My first solution was to make happyfuntimes.net and write a script that scanned for the local happyfuntimes. Basically if you’re running Chrome on Android it could figure out your local ip address. Say 192.168.2.37. It would then ping every address on that network and see if it got the correct response. It worked! But, iOS Safari doesn’t have the feature to look up the local ip address. My next solution was if I can’t find out the local ip address then I’ll just guess. Most routers use a common set of addresses. I’ll just try them all. Unfortunately trying them all took > 5 minutes. I added some heuristics to guess better and therefore faster but it mostly didn’t work well.

Then the more obvious ideas was I should change happyfuntimes.net so when happyfuntimes starts it tells happyfuntimes.net its ip address. When a phone goes to happyfuntimes.net, happyfuntimes.net can see the matching ip address and tell the phone where to go. Problem solved!! Telling users to go to happyfuntimes.net is not as nice as auto-connecting but it’s not a cryptic Url so it’s easy to explain to users. Of course I wish is was just hft.com or something simularly short but short URLs are expensive 🙁

Next up was separating the games. npm, the node package manager, suggested a way to do it. It took a lot of trial and error though to finally get it working but the result is http://superhappyfuntimes.net and the related system.

The funny thing is though I never intended to take it this far. Each piece is just the next logical step as I built things up. I don’t know if there is anything to take away from that except that just doing stuff for the hell of it often leads places. Make some simple game or demo or app and you’ll likely end up with pieces of code or tech that you can use on the next thing or you’ll see how to tweak what you’re making into the something else and after a while you’ve made way more than you ever expected. I guess like they say, “Just do it!”

Why JavaScript

There are several reasons.

  1. It means no install required. Users can show up at some event and participate immediately.

    Potentially even other phones like Firefox OS phones or Windows phones or Xiaomi Phones should all work.

  2. It requires no approval from Apple.

    I’m happy that Apple seemingly does a good job of keeping malware off of iOS but I’m not so happy that they have to approve every app. Even if your app is not malware they might say no.

  3. It lets anyone make a custom controller.

    Theoretically you could use any language but Apple strikes again. Even if I decided to make an app Apple does not allow code to be downloaded into an iOS app except for JavaScript executed by Safari embedded into your app. So, even if I made an app, JavaScript is the only choice Apple allows. Of course you’re always free to transpile from some other language into JavaScript. With iOS8 now finally supporting WebGL that means in the near future the sky’s the limit on where to go with controllers in JavaScript! I’m looking forward to what people come up with.

I shipped!

superhappyfuntimes.net IS NOW LIVE!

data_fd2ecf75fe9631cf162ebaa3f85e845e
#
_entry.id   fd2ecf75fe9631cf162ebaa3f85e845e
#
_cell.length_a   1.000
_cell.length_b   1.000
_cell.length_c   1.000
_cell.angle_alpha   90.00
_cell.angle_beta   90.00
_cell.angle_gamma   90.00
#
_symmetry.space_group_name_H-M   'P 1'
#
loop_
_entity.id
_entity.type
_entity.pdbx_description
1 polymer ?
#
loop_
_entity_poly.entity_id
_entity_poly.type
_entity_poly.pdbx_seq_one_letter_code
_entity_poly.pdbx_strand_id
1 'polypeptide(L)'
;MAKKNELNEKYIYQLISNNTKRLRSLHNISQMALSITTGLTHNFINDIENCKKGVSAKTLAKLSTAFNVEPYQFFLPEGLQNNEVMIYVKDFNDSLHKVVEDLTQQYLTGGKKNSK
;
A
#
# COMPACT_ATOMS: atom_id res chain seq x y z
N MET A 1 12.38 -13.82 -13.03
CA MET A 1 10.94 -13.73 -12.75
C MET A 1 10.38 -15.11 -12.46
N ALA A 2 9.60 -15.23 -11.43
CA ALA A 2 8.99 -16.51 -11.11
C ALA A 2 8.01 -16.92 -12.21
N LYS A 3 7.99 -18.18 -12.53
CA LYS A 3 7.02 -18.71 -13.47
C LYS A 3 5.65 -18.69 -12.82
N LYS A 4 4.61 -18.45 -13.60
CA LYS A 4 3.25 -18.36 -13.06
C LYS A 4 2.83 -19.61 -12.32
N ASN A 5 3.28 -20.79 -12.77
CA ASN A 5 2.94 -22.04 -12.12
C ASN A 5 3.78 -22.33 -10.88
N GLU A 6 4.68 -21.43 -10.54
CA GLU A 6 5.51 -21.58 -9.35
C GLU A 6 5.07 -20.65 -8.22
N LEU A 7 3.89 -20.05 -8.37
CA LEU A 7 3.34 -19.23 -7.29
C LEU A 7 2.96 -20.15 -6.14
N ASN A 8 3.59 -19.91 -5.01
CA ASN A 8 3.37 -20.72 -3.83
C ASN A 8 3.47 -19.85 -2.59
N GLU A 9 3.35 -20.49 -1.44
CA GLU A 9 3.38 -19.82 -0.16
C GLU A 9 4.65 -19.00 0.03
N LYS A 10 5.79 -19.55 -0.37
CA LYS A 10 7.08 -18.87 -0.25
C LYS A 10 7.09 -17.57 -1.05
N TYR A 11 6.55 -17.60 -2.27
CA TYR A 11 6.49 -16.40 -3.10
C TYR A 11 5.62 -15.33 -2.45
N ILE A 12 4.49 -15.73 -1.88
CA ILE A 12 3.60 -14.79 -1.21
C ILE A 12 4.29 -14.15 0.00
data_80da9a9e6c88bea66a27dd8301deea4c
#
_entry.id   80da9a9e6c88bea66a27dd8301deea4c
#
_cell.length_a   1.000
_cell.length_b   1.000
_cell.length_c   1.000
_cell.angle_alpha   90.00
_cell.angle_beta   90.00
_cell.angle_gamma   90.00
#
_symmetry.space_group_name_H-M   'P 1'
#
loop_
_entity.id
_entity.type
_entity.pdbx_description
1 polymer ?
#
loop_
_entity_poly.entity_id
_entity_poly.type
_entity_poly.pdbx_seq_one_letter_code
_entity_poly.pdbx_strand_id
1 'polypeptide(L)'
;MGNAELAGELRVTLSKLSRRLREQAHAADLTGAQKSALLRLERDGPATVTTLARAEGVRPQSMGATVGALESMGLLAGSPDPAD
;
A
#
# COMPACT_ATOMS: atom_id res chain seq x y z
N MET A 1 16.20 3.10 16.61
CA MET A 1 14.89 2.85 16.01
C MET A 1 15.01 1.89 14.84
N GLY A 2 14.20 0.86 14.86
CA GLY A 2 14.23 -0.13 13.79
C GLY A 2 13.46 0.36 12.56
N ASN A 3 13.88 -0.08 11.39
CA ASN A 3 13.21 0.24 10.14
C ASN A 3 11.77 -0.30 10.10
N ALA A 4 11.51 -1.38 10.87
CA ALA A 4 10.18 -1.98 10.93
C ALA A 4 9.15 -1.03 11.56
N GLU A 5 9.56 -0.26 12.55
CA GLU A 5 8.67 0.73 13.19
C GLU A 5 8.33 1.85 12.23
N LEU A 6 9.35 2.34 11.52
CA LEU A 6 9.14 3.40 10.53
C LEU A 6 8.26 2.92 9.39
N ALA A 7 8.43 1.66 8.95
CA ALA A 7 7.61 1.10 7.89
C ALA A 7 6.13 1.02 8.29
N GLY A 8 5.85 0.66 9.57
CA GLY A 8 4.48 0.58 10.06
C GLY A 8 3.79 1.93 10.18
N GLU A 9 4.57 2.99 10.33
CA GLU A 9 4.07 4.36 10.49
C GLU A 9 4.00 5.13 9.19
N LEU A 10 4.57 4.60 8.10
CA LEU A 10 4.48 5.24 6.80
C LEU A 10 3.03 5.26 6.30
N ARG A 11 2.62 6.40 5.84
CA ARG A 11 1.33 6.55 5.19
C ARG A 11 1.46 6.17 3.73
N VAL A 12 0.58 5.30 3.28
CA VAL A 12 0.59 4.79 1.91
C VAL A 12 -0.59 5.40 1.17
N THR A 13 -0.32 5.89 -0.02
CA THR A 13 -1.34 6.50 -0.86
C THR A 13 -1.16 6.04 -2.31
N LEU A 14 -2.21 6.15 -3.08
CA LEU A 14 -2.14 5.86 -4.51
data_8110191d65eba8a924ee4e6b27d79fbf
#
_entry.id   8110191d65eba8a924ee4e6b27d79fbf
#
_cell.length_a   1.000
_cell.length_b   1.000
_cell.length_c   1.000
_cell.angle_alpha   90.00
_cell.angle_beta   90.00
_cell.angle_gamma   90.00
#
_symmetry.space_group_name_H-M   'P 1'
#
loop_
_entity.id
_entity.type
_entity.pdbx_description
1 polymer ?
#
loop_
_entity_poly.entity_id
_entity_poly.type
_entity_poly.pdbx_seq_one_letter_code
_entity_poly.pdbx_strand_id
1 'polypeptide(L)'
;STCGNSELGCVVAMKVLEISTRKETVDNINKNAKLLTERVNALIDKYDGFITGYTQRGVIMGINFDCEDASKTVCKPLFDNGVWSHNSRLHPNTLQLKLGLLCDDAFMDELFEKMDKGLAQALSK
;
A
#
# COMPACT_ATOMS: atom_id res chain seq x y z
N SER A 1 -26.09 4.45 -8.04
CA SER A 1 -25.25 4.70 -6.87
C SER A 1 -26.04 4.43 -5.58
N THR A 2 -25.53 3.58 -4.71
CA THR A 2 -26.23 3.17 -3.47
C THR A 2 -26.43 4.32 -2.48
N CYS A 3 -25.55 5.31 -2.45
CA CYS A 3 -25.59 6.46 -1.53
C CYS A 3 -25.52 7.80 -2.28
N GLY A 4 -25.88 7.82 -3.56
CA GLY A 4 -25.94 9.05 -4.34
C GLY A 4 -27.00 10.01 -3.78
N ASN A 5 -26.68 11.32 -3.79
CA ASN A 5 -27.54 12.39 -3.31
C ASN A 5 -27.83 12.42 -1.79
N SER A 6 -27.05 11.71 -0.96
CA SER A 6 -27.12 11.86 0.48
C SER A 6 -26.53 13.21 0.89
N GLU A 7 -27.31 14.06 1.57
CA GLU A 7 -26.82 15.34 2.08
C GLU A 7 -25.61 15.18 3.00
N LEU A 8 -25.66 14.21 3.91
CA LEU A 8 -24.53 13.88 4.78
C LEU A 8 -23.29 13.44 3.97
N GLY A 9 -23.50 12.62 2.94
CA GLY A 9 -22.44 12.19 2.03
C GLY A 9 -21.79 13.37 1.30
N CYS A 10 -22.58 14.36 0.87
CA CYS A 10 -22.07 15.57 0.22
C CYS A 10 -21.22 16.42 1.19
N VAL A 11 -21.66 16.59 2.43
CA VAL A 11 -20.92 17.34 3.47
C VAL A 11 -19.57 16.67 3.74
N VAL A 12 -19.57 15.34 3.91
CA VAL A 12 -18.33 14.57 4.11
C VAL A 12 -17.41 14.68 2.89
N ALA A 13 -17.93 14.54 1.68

Like I mentioned previously I’m pretty worried it can’t handle the traffic because it’s using meteor. I’d like to re-write it to just be as simple as possible but it’s time I don’t have at the moment so I’ll cross my fingers.

It’s version “super-alpha” which means I’m sure there’s 1000+ issues. You can seem some of them listed in the todo file in the repo. I’m sure I should be using issues or trello or something else to track todo’s but at the moment since it’s only me I find editing a text file a lot easier. If people start contributing I’ll have to move to something else.

But, that said, it does seem to work. The steps to run are probably less than obvious though. Listed below

  1. Download HFT and install it (see note below!)
  2. Run it
  3. Click the link for “superhappyfuntimes.net”
  4. Install a game
  5. Launch the game
  6. Make sure your phone and friends phones are on the SAME NETWORK as your computer.
  7. On the phone go to happyfuntimes.net

That’s it.

So many things to do and so many ways to make it smoother that I have to work on but it seems to work

Note: Please if you made a game migrate it to the new system so you can post it on the gallery.

NOTE: On Windows 8 (and 7?) Windows will block installation. Windows now requires your code to be signed. Signing costs $200-$500 or if you’re lucky you can get a free signature for open source project. I’ve applied but I haven’t heard back yet. Hopefully I get that issue solved. For now, after you download the installer, you’ll have to go to your Downloads folder and double click it. You’ll probably get a message something like

Windows Protection

Click “More” and you’ll see this.

Windows Warning

Click “Run Anyway”. After that you’ll have to find HappyFunTimes. On the start screen there’s a tiny message at the bottom

Windows New Apps

After that you’ll find it under H

Windows HappyFunTimes

If I’m lucky adding the signature I mentioned above will remove some of these steps.

Taking things for granted

I’m trying my best to SHIP the minimum viable product version of HappyFunTimes but it seems like every day I finish one thing only to find 2 more.

One of the things I learned early on is that many Unity devs are fairly new to many parts of software development. I keep forgetting that. One simple example is a friend wanted to use HappyFunTimes. He’s not an experienced programmer but he can hack stuff together in Unity. When he finds out he also needs to program the controllers in JavaScript and HTML5 he’s done. That’s not something he knows how to do. Of course he could learn how but he’s probably got a limited amount of time to get something done and learning JavaScript and HTML5 is not going to fit in that amount of time.